Malcom Covell tells us: ”Richard, (and wife Kaye and Mother) Aitken lived at no 3 Wood View. We, Covell’s, lived at no 1. Wood View. The houses were built by Knaggs  in the mid 1960′s. I do have a recollection of Richard been involved in an accident on Loftus Bank and a car catching fire. Richard started a ready mix concrete franchise.” John Aitken adds further information: “I’m Richard Aitken’s son, and he did indeed have a near fatal accident there before I was born, maybe 1964? I was always told he ran into the back of a truck, but having checked with Mumsie and he did run into the back of a truck, but it kept going. That was his car, a Mini though rather than a Morris minor.
I remember running through the house at No.3 Wood View when it only had bare floorboards and made a lot of noise. I had was nearly 3 when we moved in so our’s must have been completed in 1968, perhaps April. Aunty Muriel in No1 and Aunty Brenda (Horness) in No.5. Neither were Aunties of course, everyone was called Aunty then.”

Image courtesy of Ted Morgan and thanks to Derick Pearson, Bryan Richardson, Kev Hamlinton, Malcolm Covell and John Aitken for the updates.

Are We On Fire?

The bus driver may well have been asking that question as the flames sweep across the road towards the bus. The bus possibly being one run by Saltburn Motor Services (Kelly’s to many locals), running the service from Saltburn to Loftus via the notorious Spa Bank.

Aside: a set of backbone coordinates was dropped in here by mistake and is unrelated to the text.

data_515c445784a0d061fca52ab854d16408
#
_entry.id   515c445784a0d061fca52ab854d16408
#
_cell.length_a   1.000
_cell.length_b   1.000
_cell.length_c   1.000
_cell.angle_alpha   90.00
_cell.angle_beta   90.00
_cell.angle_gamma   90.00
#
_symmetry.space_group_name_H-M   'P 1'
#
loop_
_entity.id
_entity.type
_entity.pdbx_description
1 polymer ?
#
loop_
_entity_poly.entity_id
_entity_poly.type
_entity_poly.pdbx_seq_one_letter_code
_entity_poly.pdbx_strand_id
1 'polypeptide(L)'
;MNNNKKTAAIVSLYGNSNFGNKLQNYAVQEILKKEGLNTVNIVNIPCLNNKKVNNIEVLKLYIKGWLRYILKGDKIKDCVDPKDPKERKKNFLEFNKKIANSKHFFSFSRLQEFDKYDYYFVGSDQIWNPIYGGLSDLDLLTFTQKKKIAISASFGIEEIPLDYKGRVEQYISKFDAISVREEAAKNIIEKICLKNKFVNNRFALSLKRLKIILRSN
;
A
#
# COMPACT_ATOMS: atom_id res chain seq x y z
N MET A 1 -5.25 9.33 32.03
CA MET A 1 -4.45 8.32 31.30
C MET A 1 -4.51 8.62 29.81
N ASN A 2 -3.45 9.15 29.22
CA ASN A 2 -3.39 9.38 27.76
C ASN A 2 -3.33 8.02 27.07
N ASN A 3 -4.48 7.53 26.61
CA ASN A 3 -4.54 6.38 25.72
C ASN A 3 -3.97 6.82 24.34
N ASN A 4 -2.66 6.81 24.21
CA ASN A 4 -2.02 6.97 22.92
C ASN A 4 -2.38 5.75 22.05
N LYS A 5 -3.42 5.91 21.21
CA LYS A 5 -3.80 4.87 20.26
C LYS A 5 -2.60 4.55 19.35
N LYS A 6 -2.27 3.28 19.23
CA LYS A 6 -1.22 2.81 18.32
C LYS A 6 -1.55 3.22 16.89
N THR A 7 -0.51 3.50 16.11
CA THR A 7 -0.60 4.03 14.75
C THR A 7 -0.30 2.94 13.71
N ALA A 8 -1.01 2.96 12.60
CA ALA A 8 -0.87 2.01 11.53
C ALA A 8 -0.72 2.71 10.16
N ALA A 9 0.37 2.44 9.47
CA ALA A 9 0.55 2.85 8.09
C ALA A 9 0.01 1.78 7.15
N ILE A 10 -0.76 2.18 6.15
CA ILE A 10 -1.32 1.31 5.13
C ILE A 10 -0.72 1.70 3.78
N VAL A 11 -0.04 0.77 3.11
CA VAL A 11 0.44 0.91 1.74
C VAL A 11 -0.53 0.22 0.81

Image courtesy of Ted Morgan, loaned by Eric Johnson.

Were You There?

Okay own up were you one of the two boys watching the firemen?  I don’t think they would have been allowed  to be so close  today, nor would the bus have been allowed to pass an obviously burning vehicle!

Image courtesy of Ted Morgan, loaned by Eric Johnson.

Still Fire Fighting

Looks to me as though the fireman walking up the bank has had enough, I could have put the caption ’Had Enough I Am Going Home’ but I am sure that is not the case it must have been a very trying time for all of them.  Knowing that the accident involved Richard Aitken of Loftus, it must have been a frightening experience!

Image courtesy of Ted Morgan via Eric Johnson.

Bus Crash 1950′s